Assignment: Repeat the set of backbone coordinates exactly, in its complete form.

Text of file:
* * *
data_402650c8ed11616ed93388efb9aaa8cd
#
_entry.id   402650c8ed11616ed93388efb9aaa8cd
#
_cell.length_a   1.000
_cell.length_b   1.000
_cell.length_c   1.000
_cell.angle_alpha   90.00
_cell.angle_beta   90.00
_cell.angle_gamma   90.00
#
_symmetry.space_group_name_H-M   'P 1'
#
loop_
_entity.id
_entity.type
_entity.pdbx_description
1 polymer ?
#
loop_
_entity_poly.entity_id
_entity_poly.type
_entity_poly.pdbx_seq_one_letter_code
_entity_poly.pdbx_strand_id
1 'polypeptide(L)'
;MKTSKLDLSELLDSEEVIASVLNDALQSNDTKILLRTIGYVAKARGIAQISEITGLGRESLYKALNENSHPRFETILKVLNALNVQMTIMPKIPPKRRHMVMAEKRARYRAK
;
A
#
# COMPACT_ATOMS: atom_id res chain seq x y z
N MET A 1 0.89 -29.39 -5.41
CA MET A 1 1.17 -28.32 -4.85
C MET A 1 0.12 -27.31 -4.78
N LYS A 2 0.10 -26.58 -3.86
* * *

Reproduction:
data_402650c8ed11616ed93388efb9aaa8cd
#
_entry.id   402650c8ed11616ed93388efb9aaa8cd
#
_cell.length_a   1.000
_cell.length_b   1.000
_cell.length_c   1.000
_cell.angle_alpha   90.00
_cell.angle_beta   90.00
_cell.angle_gamma   90.00
#
_symmetry.space_group_name_H-M   'P 1'
#
loop_
_entity.id
_entity.type
_entity.pdbx_description
1 polymer ?
#
loop_
_entity_poly.entity_id
_entity_poly.type
_entity_poly.pdbx_seq_one_letter_code
_entity_poly.pdbx_strand_id
1 'polypeptide(L)'
;MKTSKLDLSELLDSEEVIASVLNDALQSNDTKILLRTIGYVAKARGIAQISEITGLGRESLYKALNENSHPRFETILKVLNALNVQMTIMPKIPPKRRHMVMAEKRARYRAK
;
A
#
# COMPACT_ATOMS: atom_id res chain seq x y z
N MET A 1 0.89 -29.39 -5.41
CA MET A 1 1.17 -28.32 -4.85
C MET A 1 0.12 -27.31 -4.78
N LYS A 2 0.10 -26.58 -3.86